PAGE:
Saturday evenings in Dallas are sometimes reserved for NFL playoff nights for the Cowboys. This Saturday, a gunslinger from across the border rides into town as the AT&T Stadium plays host to the biggest draw in boxing. Three Super-Middleweight titles are on the line as the WBA/WBC titlist Mexican superstar Canelo Alvarez faces the WBO holder Billy Joe Saunders from England in what will be a very intriguing clash of styles.
What can I say about Canelo (55-1-2, 37 KOs) that we don't know already? At age 30, he is at the peak of his powers, and he is probably at his optimum weight. The four-division champ is clearly the No. 1 fighter in the world based on his resume alone, and his list of big-name victims is longer than one’s arm, yet in some quarters he still doesn’t get the credit he deserves.
He has faced the best in the three divisions he has mainly participated in, and except for that points defeat to Floyd Mayweather eight years ago -- when all the terms (including weight) were against him -- he has remained unbeaten. No matter what he does from here on out, his legacy and place in boxing history is assured: Canelo is one of the greatest fighters ever from his native Mexico.
So, if Canelo is respected, but not likeable, he faces a similar enigma in his opponent on Saturday evening. Saunders has a 30-0 record (14 KOs), is a year older than Canelo and is also highly talented. But where Canelo is always looking to give his best, the Englishman often doesn't -- Saunders fights to the level of his opponent, often appearing unmotivated. When he is on his game, though, he pulls out signature wins like his technical dismantling of dangerman David Lemieux, making it look easy with a shutout points win nearly 3.5 years ago. Add in the victory over former long-time contender Andy Lee and you can see there are definite skills possessed by the one-time Olympian. He will need all of them, plus tons of determination in the fight he has been waiting for, the biggest fight of his career.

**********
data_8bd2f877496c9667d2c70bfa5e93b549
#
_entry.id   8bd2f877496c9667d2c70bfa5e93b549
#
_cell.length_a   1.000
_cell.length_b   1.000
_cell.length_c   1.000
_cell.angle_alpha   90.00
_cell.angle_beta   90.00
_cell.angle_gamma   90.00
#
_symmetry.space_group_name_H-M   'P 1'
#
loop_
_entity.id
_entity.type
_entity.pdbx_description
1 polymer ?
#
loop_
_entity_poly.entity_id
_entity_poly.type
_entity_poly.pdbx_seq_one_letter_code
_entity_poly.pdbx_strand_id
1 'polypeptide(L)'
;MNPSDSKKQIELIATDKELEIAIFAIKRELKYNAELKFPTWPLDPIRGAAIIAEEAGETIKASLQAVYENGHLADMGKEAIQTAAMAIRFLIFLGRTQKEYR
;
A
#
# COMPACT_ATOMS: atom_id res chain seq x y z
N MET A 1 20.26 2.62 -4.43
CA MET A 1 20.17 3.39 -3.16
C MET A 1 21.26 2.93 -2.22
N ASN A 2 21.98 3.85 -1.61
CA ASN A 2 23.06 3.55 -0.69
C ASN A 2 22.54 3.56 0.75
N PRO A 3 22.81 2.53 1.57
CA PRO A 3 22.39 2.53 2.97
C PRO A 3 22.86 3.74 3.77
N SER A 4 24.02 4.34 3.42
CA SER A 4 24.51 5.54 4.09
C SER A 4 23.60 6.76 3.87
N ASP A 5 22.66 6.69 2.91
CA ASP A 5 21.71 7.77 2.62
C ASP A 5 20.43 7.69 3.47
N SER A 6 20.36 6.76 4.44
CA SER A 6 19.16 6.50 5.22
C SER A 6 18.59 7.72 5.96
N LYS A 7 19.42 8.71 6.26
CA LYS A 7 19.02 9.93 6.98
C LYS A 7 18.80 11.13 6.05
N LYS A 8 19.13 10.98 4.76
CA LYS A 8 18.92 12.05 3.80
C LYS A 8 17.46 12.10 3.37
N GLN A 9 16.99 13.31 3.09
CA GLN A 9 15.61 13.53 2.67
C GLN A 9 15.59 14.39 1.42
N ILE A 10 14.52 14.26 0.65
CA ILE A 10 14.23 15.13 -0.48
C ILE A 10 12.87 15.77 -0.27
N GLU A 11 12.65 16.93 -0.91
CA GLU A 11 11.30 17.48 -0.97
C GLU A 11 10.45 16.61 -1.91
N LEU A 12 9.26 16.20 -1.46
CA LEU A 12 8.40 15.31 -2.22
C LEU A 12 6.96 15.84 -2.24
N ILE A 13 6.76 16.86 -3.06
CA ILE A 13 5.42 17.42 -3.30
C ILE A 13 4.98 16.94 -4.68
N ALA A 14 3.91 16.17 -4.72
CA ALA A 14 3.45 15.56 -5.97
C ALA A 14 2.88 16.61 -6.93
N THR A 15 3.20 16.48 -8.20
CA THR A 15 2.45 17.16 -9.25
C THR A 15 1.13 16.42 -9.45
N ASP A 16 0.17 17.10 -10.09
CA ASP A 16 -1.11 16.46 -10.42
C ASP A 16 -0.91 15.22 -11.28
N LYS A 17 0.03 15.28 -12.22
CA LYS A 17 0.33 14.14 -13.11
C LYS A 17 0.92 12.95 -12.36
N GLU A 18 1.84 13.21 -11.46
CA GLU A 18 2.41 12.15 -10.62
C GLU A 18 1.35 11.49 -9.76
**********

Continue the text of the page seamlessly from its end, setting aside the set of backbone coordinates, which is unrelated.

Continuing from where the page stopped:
Stylistically, this appears to be more of an interesting -- rather than exciting -- matchup. Canelo is strong, big at the weight, and although he is not tall at 5-foot-8. His 70.5-inch reach is decent, thus only be giving away a half-inch in this measurement to Saunders, who at 5-11 will be looking to utilize his length advantage, as well as his faster feet. The power advantage certainly lies with Canelo, and he is very capable of winning this by stoppage, whereas Saunders will have to do this the hard way and try to win on points. Canelo will be endeavoring to come forward, cut off the ring and get Saunders cornered where he can make use of his heavy hands to head and body. In contrast, Saunders will be moving backwards, trying to keep Canelo at length, using his quick feet and snappy punches to keep Canelo off balance and reaching. It is a classic bull-against-matador contest, the pressure getting applied by Canelo, the frustration coming from Saunders.
Both fighters’ records reveal that they have each completed the 12-round distance 12 times. Saunders has never competed in a unification of world titles, yet Canelo has on six occasions, each of them going the distance. Canelo has faced unbeaten fighters in eight contests: Five of these have gone the distance (one of which is his only defeat, vs. Mayweather), the other three have gone nine rounds or longer.
The questions I have been hearing from fight fans across social media have been the following ones: Will this be one of the biggest shocks by a Brit fighting across the Atlantic? Will Canelo stop Saunders?
I say no to both questions. If Austin Trout, Callum Smith and Julio Cesar Chavez Jr. can take Canelo the distance, so can Saunders, but I can't see Saunders doing enough to impress the judges in front of what will effectively be a hometown crowd for Canelo. The styles and stats of both fighters are indicating an outcome that appears to be a logical one, which is Canelo to win by decision.
Pick: Canelo Alvarez by points + 150